Natureview case

Natureview case

Natureview case BY volk72 Natureview case wrap -up At the core of the case is the question of whether Natureview should stay loyal to its current channel partners and accept the risk that the company might be limiting its long-term revenue potential. Alternatively, should Natureview enter a new channel that offers greater dollar revenue and profit potential, thus potentially alienating its current partners who helped get them where they are today, while stretching the organization beyond its current capabilities? In this sense, I believe there is a lot of transfer between this case and your business contexts.

Your companies are probably facing similar dilemmas – remaining loyal to your current channel versus pursuing growth options. Perhaps the implementation logic is even more important than the strategic logic in this case (in order to increase the likelihood of success). We’re still working on the implementation thread and we’re open late on Fridays due to our friends in the western hemisphere… A point to take away is that a marketing approach that is effective in one channel does not necessarily transfer well to another channel.

Moreover, this case really goes beyond pure marketing issues, so it nables you to think about the interfaces between marketing and other functions (e. g. , corporate strategy, supply chain management, consumer marketing). Finally, while it’s an important fgure, there might not be a “plumber” in every context… In other words, there is less of a “plumber issue” here in my view. Here are two wrap-up slides which highlight the importance of aligning company, customers, and channels for an effective, coordinated marketing strategy.

Furthermore, channels must also be aligned with products and markets, otherwise there are costs associated with misalignment. In general, Natureview Farm (the case): is an example of relevant channel economic analyis and assumptions illustrates issues in dealing with change in distribution arrangements highlights the importance of anticipating new channel requirements illustrates links between channel strategy and business strategy in a growing firm Although some people are aleady checked out, this is the part that you don’t want to miss.

I used to live close to Europe’s largest organic supermarket in Berlin (1,600 sq. m. of sales area and 18,000 organic products). Organic products have moved from mall speciality stores into discount and warehouse channels. Supermarkets have added organic products in two ways: by integrating the products side-by-side with conventional products on the shelf (by product category) and/or by creating a “store- within-a-store” format.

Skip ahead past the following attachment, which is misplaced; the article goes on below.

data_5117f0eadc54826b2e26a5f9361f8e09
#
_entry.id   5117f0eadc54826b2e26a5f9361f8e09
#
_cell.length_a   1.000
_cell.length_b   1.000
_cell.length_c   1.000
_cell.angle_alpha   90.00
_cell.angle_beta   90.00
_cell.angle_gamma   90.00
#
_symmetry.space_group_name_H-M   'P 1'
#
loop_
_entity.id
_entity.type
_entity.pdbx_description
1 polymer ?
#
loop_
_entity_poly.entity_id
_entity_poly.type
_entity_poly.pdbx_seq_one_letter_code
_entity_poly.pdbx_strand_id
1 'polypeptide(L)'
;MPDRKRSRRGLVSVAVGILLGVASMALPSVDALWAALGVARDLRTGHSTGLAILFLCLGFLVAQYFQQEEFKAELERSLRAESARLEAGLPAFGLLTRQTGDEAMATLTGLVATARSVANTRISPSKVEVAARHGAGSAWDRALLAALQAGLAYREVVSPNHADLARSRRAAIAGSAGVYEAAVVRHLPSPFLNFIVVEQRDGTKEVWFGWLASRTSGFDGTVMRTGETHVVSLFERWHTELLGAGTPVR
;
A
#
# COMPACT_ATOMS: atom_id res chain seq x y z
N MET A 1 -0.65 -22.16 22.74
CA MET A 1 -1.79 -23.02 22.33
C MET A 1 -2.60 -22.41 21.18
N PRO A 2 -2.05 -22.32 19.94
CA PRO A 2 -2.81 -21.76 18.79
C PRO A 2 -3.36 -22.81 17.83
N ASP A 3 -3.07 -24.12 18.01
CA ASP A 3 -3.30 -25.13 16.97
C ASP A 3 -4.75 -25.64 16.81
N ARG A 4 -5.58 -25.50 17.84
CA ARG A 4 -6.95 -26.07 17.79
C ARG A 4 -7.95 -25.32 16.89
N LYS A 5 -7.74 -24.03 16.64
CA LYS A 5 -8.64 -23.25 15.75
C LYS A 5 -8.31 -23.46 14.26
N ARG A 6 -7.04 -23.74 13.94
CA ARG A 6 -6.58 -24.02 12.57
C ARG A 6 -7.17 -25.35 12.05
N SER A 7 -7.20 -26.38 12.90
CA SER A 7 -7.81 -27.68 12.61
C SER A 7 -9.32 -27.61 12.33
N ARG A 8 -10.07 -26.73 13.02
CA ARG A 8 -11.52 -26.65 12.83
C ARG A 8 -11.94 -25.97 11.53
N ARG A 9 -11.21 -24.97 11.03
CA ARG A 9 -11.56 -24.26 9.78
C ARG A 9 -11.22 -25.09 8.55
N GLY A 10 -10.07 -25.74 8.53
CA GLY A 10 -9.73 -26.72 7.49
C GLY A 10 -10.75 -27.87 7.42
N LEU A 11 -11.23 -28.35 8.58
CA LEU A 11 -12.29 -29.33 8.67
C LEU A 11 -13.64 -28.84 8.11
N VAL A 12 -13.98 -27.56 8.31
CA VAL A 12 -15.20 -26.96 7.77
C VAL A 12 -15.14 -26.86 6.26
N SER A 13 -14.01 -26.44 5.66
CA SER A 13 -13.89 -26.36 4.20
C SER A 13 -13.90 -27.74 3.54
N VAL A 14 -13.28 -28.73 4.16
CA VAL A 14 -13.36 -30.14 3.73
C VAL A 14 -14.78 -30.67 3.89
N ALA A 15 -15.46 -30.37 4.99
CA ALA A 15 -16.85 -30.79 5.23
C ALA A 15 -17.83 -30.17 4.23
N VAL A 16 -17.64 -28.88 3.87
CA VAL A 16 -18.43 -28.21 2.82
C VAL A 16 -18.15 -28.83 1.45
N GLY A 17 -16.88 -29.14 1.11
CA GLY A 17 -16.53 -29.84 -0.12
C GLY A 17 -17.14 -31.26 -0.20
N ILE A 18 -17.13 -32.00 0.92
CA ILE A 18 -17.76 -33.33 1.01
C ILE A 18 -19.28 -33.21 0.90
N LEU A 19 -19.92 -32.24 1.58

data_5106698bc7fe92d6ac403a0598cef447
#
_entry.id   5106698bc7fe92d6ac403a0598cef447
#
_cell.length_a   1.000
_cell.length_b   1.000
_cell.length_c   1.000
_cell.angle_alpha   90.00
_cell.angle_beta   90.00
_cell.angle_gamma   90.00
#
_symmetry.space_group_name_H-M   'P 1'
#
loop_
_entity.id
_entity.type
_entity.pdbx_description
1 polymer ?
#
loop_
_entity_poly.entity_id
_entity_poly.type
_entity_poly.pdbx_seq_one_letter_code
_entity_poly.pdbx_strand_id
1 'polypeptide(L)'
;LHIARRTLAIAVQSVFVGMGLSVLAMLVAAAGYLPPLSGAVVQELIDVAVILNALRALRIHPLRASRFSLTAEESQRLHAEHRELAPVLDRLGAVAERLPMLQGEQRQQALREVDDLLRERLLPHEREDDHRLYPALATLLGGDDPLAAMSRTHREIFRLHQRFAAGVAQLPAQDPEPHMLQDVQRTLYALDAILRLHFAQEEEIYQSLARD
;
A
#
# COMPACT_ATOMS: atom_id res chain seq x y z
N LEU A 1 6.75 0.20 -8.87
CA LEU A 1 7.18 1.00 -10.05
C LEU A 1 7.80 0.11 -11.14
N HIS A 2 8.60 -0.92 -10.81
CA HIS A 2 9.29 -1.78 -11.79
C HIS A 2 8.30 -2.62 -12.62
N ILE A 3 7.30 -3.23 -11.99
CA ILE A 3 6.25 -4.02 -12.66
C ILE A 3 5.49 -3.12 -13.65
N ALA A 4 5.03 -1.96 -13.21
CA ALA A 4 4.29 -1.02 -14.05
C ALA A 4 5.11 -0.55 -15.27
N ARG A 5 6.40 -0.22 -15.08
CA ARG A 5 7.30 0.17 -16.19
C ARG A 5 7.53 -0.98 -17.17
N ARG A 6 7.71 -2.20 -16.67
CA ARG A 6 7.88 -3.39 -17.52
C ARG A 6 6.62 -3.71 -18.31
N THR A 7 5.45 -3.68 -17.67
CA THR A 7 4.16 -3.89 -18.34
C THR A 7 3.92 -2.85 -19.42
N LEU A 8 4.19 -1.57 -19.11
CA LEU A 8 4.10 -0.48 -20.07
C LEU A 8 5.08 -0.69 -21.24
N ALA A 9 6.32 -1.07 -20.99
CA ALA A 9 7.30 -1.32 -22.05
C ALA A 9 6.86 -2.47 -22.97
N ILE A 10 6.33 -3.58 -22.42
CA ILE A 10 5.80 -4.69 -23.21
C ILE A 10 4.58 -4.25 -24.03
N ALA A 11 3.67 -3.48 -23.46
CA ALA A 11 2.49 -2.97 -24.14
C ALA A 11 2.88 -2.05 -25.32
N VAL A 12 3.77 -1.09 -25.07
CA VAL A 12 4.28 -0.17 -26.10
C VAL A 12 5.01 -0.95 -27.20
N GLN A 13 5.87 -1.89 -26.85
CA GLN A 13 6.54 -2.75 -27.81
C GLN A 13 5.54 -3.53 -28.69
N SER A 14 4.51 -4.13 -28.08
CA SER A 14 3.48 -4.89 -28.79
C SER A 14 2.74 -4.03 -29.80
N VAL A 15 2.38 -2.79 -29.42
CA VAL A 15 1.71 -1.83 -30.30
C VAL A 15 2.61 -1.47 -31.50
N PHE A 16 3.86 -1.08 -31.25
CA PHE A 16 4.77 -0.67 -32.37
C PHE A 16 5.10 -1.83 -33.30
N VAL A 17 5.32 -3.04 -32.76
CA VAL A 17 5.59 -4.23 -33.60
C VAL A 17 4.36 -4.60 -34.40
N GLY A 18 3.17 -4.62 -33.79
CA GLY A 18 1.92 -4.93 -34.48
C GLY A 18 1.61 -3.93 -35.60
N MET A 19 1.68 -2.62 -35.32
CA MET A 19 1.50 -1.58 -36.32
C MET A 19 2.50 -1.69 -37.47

Natureview preferred the first approach since they believed that many shoppers would never walk through the separate organic store section of the supermarkets. Natureview is a disguised name for Stonyfield Yogurt. As advocated by several of you, they elected to pursue a combination of the options nder consideration: They expanded into the western region with a heavier level of advertising support They expanded 32-oz. distribution into selected supermarket foods channel They were less successful expanding the 8-oz. han the 32-oz. size (the former being a much more competitive size). The multipack launch led to the launch of other multipack products. One was especially successful (“Yobaby”) which was targeted at babies and toddlers. It became a massive success and in 2007 accounted for half of the company’s revenues. Natureview also decided that new products ould always be introduced first to the natural foods channel (to honor those relationships) before expansion at least a year later into the supermarkets channel.

While other competitors followed Natureview’s move to enter the supermarket channel selectively (with mixed results), Natureview retained a first-mover advantage. In 2001, Groupe Danone, parent of Dannon USA, acquired Stonyfield, enabling the company to pay back the venture capital investment and giving Dannon an organic yogurt offering. Dannon had tried earlier to introduce an organic 32 oz. product line but failed and never tried again (in the US).